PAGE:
article was originally published in Wrestling Perspective #89
© 2001 Wrestling Perspective
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Editors Award for Lifetime Achievement: Dusty Rhodes
They call him the American
Dream and whether a promoter or Rhodes himself coined that handle, for
many fans he has embodied the concept of the American Dream. Hardly the
most svelte wrestler ever to enter the
ring, Rhodes was so good behind the mic he made us believe that this son
of a plumber was a world-beater. He destroyed the Four Horsemen by himself
and we bought it. He survived a brutal four-on-one attack from Kevin Sullivan,
the Purple Haze, Elijah Akeem, and Kareem Muhammed and we bought it. Heck,
he made us think that Baby Doll associated him for purely prurient reasons.
(Hey Dusty, could you tell us what 'evil' was in those pictures?) That's
an amazing performer to say the least.
Rhodes became the biggest
draw in the southeast using an act based more on ballyhoo and psychology
than pure athleticism. Behind the mic where, inspired by the likes of Muhammad
Ali, Rhodes was so good he'd talk a mile a minute and a lot of it might
not make any sense, if you will, but it did. Those interviews ... oh, those
interviews. He got your blood pumping and sold the hell out of his next
match. We were angry that we couldn't be in the Omni that night to watch
Dusty do his magic in the ring. In a business where image is everything,
Rhodes created an image that no outsider would find believable. But to
the wrestling fan, it was. That image sold tickets. Lots of tickets. That
image and what Rhodes did inside and outside the ring created memories
we'll always cherish.
As a performer, Dusty's
legend is inarguable. He was one of the most charismatic men ever to step
foot in the squared circle. He drew crowds and made a lot of people a lot
As a wrestling promoter,
Dusty's legacy is mixed. He had many years of great success and developed
several innovative concepts, including War Games, a can't miss match that
WCW eventually screwed up with their own incompetence. But Dusty wasn't
prefect. His penchant for screw-jobs led to something known as the "Dusty
Finish." You can certainly spend an entire column or even an entire
issue, heck a few issues, knocking Rhodes for his mistakes and how they
damaged the wrestling business over the years. Lord Alfred Hayes notes
some of Dusty's flaws in this issue and many would be hard pressed to disagree
with the good Lord.
To this we say, ah well.
Find anyone in this business who has achieved the level of success of a
Dusty Rhodes who hasn't made his share of costly mistakes and doesn't have
his detractors. Quite honestly the American Dream has always occupied a
special place in our hearts. Anyone who saw Dusty in his glory days knows
why. After all, to err is human, to be the Bull of the Woods, divine.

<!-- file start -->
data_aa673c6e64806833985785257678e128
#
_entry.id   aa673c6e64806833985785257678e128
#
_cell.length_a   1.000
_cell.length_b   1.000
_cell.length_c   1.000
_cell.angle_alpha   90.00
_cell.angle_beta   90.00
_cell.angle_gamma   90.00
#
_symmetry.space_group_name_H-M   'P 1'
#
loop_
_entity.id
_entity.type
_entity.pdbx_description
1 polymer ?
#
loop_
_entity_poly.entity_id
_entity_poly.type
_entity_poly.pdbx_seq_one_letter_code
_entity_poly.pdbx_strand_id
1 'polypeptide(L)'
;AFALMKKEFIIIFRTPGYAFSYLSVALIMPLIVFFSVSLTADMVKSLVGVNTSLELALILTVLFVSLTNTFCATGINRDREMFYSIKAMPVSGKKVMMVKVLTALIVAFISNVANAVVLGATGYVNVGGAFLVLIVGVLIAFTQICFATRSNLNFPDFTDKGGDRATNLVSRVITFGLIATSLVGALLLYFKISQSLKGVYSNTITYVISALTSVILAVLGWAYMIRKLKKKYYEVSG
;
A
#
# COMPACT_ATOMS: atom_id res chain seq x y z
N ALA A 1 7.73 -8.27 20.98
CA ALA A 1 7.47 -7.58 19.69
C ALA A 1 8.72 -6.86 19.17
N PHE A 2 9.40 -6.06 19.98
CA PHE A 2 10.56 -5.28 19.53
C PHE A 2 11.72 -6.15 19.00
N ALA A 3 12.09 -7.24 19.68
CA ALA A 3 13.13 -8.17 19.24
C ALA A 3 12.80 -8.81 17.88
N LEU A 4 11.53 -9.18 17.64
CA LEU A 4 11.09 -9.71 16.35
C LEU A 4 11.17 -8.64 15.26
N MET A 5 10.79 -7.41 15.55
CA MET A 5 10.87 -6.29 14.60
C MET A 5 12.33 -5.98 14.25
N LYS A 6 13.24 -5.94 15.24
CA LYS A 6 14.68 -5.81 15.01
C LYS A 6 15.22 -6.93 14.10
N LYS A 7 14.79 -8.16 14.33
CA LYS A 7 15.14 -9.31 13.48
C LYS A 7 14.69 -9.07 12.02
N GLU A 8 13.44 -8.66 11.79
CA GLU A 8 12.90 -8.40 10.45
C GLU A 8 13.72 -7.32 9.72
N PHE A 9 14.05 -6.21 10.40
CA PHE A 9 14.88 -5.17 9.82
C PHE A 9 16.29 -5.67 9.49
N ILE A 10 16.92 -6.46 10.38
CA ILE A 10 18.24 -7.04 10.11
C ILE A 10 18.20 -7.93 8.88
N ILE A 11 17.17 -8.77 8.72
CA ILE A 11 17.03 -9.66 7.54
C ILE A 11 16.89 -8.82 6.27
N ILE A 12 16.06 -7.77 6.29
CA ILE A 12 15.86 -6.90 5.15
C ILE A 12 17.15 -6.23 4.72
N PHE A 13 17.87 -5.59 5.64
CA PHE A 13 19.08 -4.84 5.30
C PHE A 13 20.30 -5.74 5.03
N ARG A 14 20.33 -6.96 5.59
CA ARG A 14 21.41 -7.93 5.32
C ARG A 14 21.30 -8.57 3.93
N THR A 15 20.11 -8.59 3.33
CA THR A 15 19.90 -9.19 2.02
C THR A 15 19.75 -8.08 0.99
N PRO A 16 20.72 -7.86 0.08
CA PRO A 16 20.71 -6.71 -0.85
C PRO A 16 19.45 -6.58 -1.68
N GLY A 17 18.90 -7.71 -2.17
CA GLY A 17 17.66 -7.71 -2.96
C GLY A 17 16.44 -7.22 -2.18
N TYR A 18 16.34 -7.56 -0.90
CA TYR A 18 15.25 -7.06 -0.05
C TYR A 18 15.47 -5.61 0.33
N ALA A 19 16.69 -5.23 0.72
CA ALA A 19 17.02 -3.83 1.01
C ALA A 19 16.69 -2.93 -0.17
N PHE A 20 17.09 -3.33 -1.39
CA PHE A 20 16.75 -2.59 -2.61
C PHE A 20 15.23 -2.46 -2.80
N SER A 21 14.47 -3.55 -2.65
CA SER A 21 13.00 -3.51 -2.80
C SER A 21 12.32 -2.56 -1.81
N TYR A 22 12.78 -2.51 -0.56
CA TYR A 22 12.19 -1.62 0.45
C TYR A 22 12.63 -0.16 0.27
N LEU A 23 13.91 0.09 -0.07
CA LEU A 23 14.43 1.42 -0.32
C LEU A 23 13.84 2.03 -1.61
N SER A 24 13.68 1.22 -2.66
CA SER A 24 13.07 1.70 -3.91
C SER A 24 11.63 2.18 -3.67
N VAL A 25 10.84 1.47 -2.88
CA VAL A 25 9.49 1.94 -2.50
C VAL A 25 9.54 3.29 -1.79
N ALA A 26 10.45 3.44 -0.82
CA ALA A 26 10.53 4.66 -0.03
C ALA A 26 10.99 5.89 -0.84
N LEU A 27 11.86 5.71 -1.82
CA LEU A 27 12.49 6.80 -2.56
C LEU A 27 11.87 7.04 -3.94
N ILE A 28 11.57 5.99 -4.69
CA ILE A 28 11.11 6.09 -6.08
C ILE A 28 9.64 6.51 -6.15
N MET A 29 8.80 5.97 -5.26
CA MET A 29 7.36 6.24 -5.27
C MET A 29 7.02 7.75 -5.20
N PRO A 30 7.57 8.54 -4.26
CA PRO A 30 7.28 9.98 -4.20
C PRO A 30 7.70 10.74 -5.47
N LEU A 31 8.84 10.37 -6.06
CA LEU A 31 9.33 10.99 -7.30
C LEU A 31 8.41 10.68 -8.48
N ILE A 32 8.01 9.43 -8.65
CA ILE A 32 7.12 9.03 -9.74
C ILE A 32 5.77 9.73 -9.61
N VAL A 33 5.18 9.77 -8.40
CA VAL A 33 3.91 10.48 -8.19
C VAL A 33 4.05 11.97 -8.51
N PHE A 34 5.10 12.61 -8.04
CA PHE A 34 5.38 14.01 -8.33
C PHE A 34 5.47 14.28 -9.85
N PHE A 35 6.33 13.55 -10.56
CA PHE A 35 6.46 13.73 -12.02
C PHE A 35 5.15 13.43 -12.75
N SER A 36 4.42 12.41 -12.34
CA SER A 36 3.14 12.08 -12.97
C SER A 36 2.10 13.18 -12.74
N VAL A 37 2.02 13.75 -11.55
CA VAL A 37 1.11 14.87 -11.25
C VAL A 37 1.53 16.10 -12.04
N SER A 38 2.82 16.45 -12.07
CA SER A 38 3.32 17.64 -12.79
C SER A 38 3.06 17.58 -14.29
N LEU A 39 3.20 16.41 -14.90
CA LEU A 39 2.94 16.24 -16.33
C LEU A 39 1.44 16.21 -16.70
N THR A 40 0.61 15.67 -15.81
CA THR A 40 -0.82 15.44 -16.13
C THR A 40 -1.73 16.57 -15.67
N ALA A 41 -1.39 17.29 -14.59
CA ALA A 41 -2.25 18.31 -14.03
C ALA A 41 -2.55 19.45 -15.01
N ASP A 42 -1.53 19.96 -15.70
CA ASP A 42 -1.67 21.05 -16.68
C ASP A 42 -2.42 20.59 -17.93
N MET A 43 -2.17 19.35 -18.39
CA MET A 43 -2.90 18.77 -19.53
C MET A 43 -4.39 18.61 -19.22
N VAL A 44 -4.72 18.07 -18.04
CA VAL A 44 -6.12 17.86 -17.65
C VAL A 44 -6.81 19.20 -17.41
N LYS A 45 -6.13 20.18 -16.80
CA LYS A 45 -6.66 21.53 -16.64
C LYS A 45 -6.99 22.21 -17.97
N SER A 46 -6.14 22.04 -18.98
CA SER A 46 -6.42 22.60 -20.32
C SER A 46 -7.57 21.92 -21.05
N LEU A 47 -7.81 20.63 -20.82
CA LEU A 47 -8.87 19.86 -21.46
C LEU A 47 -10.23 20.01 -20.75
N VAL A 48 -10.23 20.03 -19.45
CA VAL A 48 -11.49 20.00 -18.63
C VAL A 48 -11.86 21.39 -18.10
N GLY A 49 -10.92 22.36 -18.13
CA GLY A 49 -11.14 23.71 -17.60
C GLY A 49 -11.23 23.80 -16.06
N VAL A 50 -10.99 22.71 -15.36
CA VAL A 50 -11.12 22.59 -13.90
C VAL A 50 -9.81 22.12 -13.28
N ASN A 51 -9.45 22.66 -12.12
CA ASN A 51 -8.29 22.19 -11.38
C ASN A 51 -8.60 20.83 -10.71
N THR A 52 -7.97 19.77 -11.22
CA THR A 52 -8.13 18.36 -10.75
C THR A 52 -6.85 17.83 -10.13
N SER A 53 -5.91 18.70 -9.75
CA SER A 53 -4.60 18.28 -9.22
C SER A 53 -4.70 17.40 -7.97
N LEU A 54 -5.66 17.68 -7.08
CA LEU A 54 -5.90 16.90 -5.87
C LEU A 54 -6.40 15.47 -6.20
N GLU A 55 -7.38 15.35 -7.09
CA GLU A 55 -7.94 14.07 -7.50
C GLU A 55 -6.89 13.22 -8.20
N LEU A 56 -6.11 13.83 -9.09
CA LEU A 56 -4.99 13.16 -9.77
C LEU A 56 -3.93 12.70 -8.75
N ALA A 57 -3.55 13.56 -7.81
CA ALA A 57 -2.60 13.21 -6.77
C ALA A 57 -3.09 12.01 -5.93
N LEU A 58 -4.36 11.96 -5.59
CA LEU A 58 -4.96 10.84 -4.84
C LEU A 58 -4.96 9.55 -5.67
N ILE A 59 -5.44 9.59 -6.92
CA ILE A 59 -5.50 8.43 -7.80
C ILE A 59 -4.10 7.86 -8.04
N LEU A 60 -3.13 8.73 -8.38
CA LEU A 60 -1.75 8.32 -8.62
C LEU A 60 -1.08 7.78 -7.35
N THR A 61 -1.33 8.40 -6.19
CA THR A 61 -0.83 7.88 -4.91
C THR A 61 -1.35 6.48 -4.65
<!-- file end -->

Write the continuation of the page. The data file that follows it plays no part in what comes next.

Because we both grew up
in New York state, we rarely saw Dusty when were kids. From time to time,
hed show up on WWWF television shows or make occasional appearances at
Madison Square Garden, and it was a treat to sure. But we did follow the
Dream, thanks to Bill Apter and crew, who made him come alive in the pages
of Inside Wrestling, The Wrestler and of course, Pro Wrestling Illustrated.
There was just something about seeing this fat, bleached-blonde wrestler
covered in blood that would send chills down our spines. We assumed Dusty
would take care of 'bidness' the next time he went up against Dick Murdoch
or Terry Funk and naturally he would avenge the brutal beating Harley Race
gave Barry Windham the next time the champ came to the Sunshine State.
Through the magic of cable
television, we eventually got to watch Dusty on WTBS and, well, we were
hooked. When Gordon Solie told us Stardust himself, the American Dream
Dusty Rhodes was going to be on the show, we were always psyched. When
knew Dusty would talk the talk, strut the strut, and just be his old Dusty-self.
Heck, Dusty was so good, when Ric Flair won the title from Dusty for the
first time, we were shocked. How could this upstart beat the Dream?
That's how good we thought Dusty was -- and in wrestling perception is
In later years, Dustys
act got a little tired to most, but we still enjoyed his one-man superhero
act against the Horsemen or the Road Warriors. Tully, Ric, Arn and Ole
would bounce like they were in a pinball machine taking the bionic elbow
from their boss. Finally, theyd get the Dream down and put a whooping
on him, but Dusty always vowed revenge. He was the quintessential babyface.
Of course, hed probably get booed out of the building with the same act
today. Or maybe not. We would love to see a Funky Like a Monkey Tour ...
So, Dream, for your many
years of service to the industry, we bestow you with this years Editors
Award For Lifetime Achievement. The Dream joins Arn Anderson (1998 winner),
the late Gordon Solie (1999 winner) and Ted DiBiase (2000 winner). Congratulations
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